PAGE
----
Midvalley recreation center avoids November ballot
September 23, 2010
EL JEBEL – The backers of a midvalley recreation center decided it was too risky to ask voters to approve a property tax increase this year because of tough economic times.
The Crown Mountain Park and Recreation District’s board of directors declined to put a question on the November ballot seeking funding for the long-discussed recreation center, according to Mark Fuller, a consultant working with the district.
“It was a combination of things – one of them was obviously the economy,” Fuller said.
While a survey showed widespread support for an indoor facility at the popular park in El Jebel, Crown Mountain officials and other supporters of the recreation center weren’t sure a property tax increase would garner approval at this time, he said.
The Crown Mountain Park and Recreation District stretches from Old Snowmass to the Eagle-Garfield county line in the valley floor, and includes portions of the Fryingpan River Valley and Missouri Heights.
Other local taxing districts are hoping voters will approve tax increases despite the slow recovery from recession. The Aspen School District will seek a $1.2 million increase in taxes for school operations to offset an anticipated loss of state money.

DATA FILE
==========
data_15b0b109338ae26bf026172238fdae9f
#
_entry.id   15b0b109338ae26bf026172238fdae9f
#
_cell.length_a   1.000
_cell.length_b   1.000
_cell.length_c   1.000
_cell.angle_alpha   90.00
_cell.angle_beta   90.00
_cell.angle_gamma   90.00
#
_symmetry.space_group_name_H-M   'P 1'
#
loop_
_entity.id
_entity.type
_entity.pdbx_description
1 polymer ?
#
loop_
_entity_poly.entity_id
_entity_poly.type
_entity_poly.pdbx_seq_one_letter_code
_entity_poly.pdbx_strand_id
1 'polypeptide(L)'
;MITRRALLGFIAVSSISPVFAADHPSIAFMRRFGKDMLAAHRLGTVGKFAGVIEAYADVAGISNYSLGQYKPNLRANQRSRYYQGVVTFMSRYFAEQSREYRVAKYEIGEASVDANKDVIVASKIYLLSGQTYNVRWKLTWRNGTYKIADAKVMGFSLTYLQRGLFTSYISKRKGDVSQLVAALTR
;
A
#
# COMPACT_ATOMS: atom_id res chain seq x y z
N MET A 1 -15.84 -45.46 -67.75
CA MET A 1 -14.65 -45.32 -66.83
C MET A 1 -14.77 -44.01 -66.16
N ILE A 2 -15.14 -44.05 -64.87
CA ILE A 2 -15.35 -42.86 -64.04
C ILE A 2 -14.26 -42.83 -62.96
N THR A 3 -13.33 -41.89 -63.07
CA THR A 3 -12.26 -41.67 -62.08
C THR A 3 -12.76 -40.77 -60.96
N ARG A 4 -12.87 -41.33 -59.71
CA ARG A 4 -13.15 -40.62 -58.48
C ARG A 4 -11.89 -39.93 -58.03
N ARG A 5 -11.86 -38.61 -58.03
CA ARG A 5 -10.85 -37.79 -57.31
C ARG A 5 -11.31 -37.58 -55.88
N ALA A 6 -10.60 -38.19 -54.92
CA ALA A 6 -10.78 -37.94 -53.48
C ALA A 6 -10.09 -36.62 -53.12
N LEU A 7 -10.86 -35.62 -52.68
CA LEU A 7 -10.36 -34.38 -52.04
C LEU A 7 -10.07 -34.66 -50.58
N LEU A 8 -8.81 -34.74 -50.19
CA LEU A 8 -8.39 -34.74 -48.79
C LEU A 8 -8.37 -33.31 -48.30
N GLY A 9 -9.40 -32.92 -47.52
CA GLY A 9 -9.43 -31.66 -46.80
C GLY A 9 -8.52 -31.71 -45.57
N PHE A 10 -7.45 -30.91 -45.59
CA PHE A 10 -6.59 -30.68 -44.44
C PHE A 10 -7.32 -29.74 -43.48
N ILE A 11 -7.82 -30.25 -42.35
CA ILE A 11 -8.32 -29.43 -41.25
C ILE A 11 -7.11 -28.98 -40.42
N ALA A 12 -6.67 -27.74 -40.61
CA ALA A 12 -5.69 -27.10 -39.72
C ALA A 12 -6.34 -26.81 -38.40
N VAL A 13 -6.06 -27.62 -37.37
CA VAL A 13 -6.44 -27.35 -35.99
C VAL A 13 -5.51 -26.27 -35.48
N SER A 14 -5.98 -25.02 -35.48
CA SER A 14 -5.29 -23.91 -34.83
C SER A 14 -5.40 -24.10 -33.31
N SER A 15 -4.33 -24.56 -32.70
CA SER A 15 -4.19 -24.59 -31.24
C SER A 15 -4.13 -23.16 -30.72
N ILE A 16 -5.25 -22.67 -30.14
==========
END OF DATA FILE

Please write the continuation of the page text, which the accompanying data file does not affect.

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Aspen Valley Hospital will seek approval to issue $50 million in bonds to help renovate its facility, with a property tax increase to pay off the bonds.
City of Aspen residents will vote on a proposed 1 percent lodging tax to raise funds for marketing.
Town of Snowmass Village voters will be asked if they support a $2 million tax increase between 2011 and 2017 to help with the purchase of the Droste property as open space.
A second proposal to increase the mill levy in Snowmass Village would raise $357,000 annually from 2011 through 2015 for transportation services and equipment.
Fuller said the recreation district’s decision not to roll the dice at the polls this year wasn’t entirely related to the economy. There is also more planning to accomplish. Officials must determine what amenities the recreation center will offer and how big the facility will be, and a plan must be approved by Eagle County.
“We didn’t feel we were ready to go to the public with a fully developed plan,” Fuller said.
The recreation district continues to work with consultants, and it intends to get a proposal for a center in front of constituents this winter. The goal is to get a ballot question to voters in November 2011, Fuller said.